If you’re browsing a rental company’s lot for a car, you might want to wear a mask.
The CDC recommends wearing a cloth face covering in settings where other social distancing measures are difficult to maintain. And if you’re test driving with a salesperson, keeping the windows open may help curb the spread of the coronavirus.
“Consumers really need to protect themselves,” Mays said. “They should get a pretty good idea of what precautions the seller is taking when bringing the car to them.”
What if the car has issues later?
It’s common for big rental companies to offer 12-month or 12,000-mile limited warranties. Since many of the cars are still relatively new, the vehicles are often covered under the manufacturer’s warranty, too.
That’s more than you’d likely get at an independent dealership, which often offers a wide variety of used cars as-is with no relationship to the manufacturer. Dealerships affiliated with manufacturers, or franchise dealers, often have service departments that specialize in the types of cars they sell.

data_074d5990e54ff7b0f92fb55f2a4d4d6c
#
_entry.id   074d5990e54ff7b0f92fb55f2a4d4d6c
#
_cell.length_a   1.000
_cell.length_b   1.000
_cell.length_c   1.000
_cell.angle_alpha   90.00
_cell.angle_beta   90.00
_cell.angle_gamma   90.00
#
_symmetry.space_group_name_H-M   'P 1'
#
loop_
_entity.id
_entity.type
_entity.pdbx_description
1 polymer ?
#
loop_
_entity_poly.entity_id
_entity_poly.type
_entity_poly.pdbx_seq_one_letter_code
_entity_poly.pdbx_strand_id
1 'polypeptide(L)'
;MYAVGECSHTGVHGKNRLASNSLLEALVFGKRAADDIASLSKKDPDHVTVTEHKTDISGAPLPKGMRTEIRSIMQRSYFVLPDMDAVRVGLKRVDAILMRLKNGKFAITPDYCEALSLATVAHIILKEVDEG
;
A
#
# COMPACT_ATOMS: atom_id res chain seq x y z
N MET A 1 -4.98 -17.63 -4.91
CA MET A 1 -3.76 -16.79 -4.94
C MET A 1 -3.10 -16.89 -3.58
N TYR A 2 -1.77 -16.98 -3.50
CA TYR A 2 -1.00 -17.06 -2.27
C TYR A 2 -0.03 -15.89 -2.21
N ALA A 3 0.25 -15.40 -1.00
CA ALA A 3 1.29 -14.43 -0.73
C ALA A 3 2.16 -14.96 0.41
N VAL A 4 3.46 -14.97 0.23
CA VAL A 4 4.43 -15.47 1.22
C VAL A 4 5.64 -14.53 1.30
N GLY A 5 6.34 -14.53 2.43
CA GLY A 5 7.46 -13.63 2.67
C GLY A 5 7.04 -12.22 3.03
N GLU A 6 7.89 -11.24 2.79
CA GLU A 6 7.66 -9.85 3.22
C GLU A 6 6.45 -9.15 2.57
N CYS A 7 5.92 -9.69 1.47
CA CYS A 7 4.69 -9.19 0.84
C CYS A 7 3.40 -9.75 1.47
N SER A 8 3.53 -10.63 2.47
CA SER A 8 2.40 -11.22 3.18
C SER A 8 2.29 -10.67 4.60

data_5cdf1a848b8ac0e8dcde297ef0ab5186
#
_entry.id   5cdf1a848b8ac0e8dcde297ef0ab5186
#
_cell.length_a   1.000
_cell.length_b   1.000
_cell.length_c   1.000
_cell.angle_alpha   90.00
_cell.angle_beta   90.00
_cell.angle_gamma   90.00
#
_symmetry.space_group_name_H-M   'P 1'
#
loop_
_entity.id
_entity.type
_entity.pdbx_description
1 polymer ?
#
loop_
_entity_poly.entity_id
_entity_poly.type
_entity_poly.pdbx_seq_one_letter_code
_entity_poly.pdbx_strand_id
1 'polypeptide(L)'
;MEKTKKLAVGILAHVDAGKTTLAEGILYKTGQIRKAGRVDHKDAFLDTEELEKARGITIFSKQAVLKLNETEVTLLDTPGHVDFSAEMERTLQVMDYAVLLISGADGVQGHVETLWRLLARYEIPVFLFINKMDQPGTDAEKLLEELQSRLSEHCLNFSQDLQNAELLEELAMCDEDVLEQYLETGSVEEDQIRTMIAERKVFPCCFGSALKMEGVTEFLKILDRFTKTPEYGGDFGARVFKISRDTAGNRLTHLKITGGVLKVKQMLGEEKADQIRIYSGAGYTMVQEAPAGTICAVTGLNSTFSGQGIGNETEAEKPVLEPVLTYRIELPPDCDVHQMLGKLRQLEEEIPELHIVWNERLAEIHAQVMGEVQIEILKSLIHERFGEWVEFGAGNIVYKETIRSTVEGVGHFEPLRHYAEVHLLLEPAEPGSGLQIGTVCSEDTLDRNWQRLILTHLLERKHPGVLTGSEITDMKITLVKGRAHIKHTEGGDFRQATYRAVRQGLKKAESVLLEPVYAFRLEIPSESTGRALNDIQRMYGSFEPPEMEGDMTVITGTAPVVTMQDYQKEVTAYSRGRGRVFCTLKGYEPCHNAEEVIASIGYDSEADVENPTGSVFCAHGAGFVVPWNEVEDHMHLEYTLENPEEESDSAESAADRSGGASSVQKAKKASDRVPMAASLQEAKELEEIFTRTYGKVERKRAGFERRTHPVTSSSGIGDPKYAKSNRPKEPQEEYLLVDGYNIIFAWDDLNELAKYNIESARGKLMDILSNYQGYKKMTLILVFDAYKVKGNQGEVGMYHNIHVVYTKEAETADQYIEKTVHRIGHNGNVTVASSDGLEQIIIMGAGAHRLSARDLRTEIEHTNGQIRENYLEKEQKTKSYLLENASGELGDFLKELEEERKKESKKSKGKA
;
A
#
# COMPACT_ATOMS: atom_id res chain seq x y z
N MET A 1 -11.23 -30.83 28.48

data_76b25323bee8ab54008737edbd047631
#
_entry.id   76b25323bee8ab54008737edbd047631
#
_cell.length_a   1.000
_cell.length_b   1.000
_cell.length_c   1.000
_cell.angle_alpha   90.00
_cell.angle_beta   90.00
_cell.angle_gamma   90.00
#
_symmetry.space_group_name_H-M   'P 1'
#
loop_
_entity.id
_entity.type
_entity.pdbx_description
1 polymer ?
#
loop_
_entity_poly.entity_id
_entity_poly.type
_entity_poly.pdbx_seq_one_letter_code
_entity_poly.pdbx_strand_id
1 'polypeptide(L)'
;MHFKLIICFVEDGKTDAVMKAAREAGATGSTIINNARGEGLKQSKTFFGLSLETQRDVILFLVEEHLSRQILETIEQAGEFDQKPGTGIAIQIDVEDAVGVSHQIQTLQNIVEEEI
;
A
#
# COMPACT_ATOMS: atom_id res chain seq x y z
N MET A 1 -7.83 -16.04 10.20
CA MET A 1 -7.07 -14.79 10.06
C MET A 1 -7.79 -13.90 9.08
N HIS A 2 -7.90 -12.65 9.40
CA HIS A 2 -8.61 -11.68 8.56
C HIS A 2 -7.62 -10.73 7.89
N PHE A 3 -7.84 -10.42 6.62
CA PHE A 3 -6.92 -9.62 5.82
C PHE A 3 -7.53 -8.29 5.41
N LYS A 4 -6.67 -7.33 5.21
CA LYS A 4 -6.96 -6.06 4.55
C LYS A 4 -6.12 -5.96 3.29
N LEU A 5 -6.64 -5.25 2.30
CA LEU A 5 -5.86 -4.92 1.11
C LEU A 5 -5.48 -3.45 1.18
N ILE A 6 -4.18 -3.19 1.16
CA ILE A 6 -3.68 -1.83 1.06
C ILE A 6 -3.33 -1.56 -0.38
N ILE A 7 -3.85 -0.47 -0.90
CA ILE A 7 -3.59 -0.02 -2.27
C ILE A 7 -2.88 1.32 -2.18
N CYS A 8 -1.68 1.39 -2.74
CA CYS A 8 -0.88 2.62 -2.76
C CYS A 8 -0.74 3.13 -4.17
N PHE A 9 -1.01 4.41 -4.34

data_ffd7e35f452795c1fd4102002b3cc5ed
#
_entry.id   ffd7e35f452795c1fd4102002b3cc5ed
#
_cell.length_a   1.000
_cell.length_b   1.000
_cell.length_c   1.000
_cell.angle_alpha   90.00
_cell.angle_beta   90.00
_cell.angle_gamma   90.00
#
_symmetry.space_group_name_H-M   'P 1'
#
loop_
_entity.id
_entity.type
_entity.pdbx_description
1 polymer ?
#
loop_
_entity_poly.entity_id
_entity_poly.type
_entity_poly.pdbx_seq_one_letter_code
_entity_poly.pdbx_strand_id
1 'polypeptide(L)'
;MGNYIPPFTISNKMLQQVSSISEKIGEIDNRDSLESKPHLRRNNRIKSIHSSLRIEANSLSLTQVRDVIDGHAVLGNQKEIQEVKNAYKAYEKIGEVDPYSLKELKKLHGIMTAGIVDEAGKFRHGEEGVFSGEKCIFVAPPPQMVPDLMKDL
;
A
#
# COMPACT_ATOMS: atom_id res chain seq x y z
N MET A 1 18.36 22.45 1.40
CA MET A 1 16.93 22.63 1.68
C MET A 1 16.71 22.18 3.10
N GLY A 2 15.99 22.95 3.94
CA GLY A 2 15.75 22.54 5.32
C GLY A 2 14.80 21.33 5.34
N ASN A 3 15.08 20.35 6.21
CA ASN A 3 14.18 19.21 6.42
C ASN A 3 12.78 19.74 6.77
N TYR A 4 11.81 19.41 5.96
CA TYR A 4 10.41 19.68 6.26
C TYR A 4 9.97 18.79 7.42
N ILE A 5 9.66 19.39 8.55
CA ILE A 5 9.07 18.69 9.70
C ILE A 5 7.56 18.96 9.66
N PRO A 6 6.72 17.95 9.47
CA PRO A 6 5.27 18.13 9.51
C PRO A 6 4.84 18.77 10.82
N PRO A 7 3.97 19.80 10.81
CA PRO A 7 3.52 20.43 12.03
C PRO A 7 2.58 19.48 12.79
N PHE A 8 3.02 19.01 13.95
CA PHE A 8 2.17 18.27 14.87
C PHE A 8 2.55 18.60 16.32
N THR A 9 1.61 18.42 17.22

Franchise dealers can also offer promotions that wouldn’t be available in a traditional used-car deal, according to Edmunds.
Either way, experts say you should have a third-party specialist look over a car before you buy it.
“If the seller says you can’t take it to a mechanic, that’s a red flag and you should really walk away from that,” Mays said.
A standard car inspection should cost under $200, Mays added. And it’ll reveal any frame damage, water damage or prior accidents that may have occurred. You can also check the vehicle’s history via Carfax or Autocheck.
Finding out about certain structural issues after you’ve bought the car and its out of warranty could be costly.
“Those are rea
lly important things that can and probably should be deal-breakers,” Mays added. “Even if it means that you have to get two or three inspections to find the car that you want. It’s still money well spent.”
Follow Dalvin Brown on Twitter: @Dalvin_Brown.
This article originally appeared on USA TODAY: Hertz, Enteprise: How to score a used-car deal from rental agencies